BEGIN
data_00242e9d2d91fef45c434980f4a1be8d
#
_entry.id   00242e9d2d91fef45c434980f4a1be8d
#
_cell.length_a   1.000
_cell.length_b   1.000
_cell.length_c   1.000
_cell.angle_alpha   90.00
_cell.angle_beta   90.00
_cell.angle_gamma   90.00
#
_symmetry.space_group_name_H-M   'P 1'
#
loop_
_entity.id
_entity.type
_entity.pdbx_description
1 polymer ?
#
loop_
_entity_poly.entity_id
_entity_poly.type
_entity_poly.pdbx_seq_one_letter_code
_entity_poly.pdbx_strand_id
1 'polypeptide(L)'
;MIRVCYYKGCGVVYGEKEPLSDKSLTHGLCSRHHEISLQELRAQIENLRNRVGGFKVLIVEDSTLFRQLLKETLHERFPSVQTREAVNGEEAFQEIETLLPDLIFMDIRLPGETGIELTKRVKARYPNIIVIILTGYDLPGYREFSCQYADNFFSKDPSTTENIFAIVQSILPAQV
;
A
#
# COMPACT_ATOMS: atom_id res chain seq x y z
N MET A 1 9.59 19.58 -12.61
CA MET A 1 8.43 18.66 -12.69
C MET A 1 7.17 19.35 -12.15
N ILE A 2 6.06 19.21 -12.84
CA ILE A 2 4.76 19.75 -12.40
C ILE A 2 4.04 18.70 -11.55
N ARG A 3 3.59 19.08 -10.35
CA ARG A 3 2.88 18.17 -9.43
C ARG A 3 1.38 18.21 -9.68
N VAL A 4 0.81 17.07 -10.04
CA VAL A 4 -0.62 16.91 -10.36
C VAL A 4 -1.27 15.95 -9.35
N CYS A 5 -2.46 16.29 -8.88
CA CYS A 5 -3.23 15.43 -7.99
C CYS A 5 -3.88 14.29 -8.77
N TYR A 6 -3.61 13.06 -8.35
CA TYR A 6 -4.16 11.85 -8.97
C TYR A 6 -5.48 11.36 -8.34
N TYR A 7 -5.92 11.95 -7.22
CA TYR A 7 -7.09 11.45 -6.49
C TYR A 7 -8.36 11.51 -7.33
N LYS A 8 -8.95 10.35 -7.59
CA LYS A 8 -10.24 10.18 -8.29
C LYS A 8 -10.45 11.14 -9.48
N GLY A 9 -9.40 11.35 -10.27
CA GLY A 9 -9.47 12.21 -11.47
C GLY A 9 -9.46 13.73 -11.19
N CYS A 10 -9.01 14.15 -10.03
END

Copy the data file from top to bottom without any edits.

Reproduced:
data_00242e9d2d91fef45c434980f4a1be8d
#
_entry.id   00242e9d2d91fef45c434980f4a1be8d
#
_cell.length_a   1.000
_cell.length_b   1.000
_cell.length_c   1.000
_cell.angle_alpha   90.00
_cell.angle_beta   90.00
_cell.angle_gamma   90.00
#
_symmetry.space_group_name_H-M   'P 1'
#
loop_
_entity.id
_entity.type
_entity.pdbx_description
1 polymer ?
#
loop_
_entity_poly.entity_id
_entity_poly.type
_entity_poly.pdbx_seq_one_letter_code
_entity_poly.pdbx_strand_id
1 'polypeptide(L)'
;MIRVCYYKGCGVVYGEKEPLSDKSLTHGLCSRHHEISLQELRAQIENLRNRVGGFKVLIVEDSTLFRQLLKETLHERFPSVQTREAVNGEEAFQEIETLLPDLIFMDIRLPGETGIELTKRVKARYPNIIVIILTGYDLPGYREFSCQYADNFFSKDPSTTENIFAIVQSILPAQV
;
A
#
# COMPACT_ATOMS: atom_id res chain seq x y z
N MET A 1 9.59 19.58 -12.61
CA MET A 1 8.43 18.66 -12.69
C MET A 1 7.17 19.35 -12.15
N ILE A 2 6.06 19.21 -12.84
CA ILE A 2 4.76 19.75 -12.40
C ILE A 2 4.04 18.70 -11.55
N ARG A 3 3.59 19.08 -10.35
CA ARG A 3 2.88 18.17 -9.43
C ARG A 3 1.38 18.21 -9.68
N VAL A 4 0.81 17.07 -10.04
CA VAL A 4 -0.62 16.91 -10.36
C VAL A 4 -1.27 15.95 -9.35
N CYS A 5 -2.46 16.29 -8.88
CA CYS A 5 -3.23 15.43 -7.99
C CYS A 5 -3.88 14.29 -8.77
N TYR A 6 -3.61 13.06 -8.35
CA TYR A 6 -4.16 11.85 -8.97
C TYR A 6 -5.48 11.36 -8.34
N TYR A 7 -5.92 11.95 -7.22
CA TYR A 7 -7.09 11.45 -6.49
C TYR A 7 -8.36 11.51 -7.33
N LYS A 8 -8.95 10.35 -7.59
CA LYS A 8 -10.24 10.18 -8.29
C LYS A 8 -10.45 11.14 -9.48
N GLY A 9 -9.40 11.35 -10.27
CA GLY A 9 -9.47 12.21 -11.47
C GLY A 9 -9.46 13.73 -11.19
N CYS A 10 -9.01 14.15 -10.03